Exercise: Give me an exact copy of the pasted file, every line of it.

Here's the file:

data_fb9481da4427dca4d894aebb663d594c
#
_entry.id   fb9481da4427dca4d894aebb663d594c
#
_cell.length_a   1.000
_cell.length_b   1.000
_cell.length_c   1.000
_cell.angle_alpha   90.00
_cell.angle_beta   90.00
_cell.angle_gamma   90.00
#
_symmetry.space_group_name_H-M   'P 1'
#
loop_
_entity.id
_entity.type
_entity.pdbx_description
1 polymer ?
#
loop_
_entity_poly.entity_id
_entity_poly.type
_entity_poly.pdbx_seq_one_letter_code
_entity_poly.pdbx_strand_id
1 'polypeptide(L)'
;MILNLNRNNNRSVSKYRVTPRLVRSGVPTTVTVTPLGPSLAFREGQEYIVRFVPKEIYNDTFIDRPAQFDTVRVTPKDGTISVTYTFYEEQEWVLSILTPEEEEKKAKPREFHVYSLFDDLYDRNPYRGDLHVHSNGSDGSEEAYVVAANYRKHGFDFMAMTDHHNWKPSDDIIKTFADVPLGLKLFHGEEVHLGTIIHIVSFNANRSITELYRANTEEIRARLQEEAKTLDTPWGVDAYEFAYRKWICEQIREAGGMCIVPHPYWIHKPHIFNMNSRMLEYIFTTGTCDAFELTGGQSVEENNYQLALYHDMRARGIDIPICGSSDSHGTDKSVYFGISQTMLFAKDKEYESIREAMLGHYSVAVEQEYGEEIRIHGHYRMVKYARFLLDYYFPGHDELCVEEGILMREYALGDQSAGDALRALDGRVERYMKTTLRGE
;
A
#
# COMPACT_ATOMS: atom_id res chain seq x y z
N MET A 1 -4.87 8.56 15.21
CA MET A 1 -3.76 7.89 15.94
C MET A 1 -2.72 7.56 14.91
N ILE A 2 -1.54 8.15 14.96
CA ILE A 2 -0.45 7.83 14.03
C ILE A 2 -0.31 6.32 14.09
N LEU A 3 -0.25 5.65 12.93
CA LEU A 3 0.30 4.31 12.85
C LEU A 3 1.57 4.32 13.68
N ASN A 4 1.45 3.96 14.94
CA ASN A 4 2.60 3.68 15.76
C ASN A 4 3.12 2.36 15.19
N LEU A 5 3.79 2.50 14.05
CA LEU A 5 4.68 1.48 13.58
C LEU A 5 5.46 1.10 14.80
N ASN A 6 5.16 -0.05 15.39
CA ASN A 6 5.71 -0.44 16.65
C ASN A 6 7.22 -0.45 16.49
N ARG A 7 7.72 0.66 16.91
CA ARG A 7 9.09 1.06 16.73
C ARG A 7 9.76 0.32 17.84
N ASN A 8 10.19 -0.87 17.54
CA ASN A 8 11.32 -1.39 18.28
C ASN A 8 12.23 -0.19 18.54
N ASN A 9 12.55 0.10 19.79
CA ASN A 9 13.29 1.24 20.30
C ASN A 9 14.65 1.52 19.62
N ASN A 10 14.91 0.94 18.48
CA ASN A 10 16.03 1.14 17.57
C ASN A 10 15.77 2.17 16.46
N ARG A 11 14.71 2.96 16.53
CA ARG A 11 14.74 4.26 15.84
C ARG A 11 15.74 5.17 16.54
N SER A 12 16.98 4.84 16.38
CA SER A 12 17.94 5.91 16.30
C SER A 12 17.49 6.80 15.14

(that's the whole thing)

data_fb9481da4427dca4d894aebb663d594c
#
_entry.id   fb9481da4427dca4d894aebb663d594c
#
_cell.length_a   1.000
_cell.length_b   1.000
_cell.length_c   1.000
_cell.angle_alpha   90.00
_cell.angle_beta   90.00
_cell.angle_gamma   90.00
#
_symmetry.space_group_name_H-M   'P 1'
#
loop_
_entity.id
_entity.type
_entity.pdbx_description
1 polymer ?
#
loop_
_entity_poly.entity_id
_entity_poly.type
_entity_poly.pdbx_seq_one_letter_code
_entity_poly.pdbx_strand_id
1 'polypeptide(L)'
;MILNLNRNNNRSVSKYRVTPRLVRSGVPTTVTVTPLGPSLAFREGQEYIVRFVPKEIYNDTFIDRPAQFDTVRVTPKDGTISVTYTFYEEQEWVLSILTPEEEEKKAKPREFHVYSLFDDLYDRNPYRGDLHVHSNGSDGSEEAYVVAANYRKHGFDFMAMTDHHNWKPSDDIIKTFADVPLGLKLFHGEEVHLGTIIHIVSFNANRSITELYRANTEEIRARLQEEAKTLDTPWGVDAYEFAYRKWICEQIREAGGMCIVPHPYWIHKPHIFNMNSRMLEYIFTTGTCDAFELTGGQSVEENNYQLALYHDMRARGIDIPICGSSDSHGTDKSVYFGISQTMLFAKDKEYESIREAMLGHYSVAVEQEYGEEIRIHGHYRMVKYARFLLDYYFPGHDELCVEEGILMREYALGDQSAGDALRALDGRVERYMKTTLRGE
;
A
#
# COMPACT_ATOMS: atom_id res chain seq x y z
N MET A 1 -4.87 8.56 15.21
CA MET A 1 -3.76 7.89 15.94
C MET A 1 -2.72 7.56 14.91
N ILE A 2 -1.54 8.15 14.96
CA ILE A 2 -0.45 7.83 14.03
C ILE A 2 -0.31 6.32 14.09
N LEU A 3 -0.25 5.65 12.93
CA LEU A 3 0.30 4.31 12.85
C LEU A 3 1.57 4.32 13.68
N ASN A 4 1.45 3.96 14.94
CA ASN A 4 2.60 3.68 15.76
C ASN A 4 3.12 2.36 15.19
N LEU A 5 3.79 2.50 14.05
CA LEU A 5 4.68 1.48 13.58
C LEU A 5 5.46 1.10 14.80
N ASN A 6 5.16 -0.05 15.39
CA ASN A 6 5.71 -0.44 16.65
C ASN A 6 7.22 -0.45 16.49
N ARG A 7 7.72 0.66 16.91
CA ARG A 7 9.09 1.06 16.73
C ARG A 7 9.76 0.32 17.84
N ASN A 8 10.19 -0.87 17.54
CA ASN A 8 11.32 -1.39 18.28
C ASN A 8 12.23 -0.19 18.54
N ASN A 9 12.55 0.10 19.79
CA ASN A 9 13.29 1.24 20.30
C ASN A 9 14.65 1.52 19.62
N ASN A 10 14.91 0.94 18.48
CA ASN A 10 16.03 1.14 17.57
C ASN A 10 15.77 2.17 16.46
N ARG A 11 14.71 2.96 16.53
CA ARG A 11 14.74 4.26 15.84
C ARG A 11 15.74 5.17 16.54
N SER A 12 16.98 4.84 16.38
CA SER A 12 17.94 5.91 16.30
C SER A 12 17.49 6.80 15.14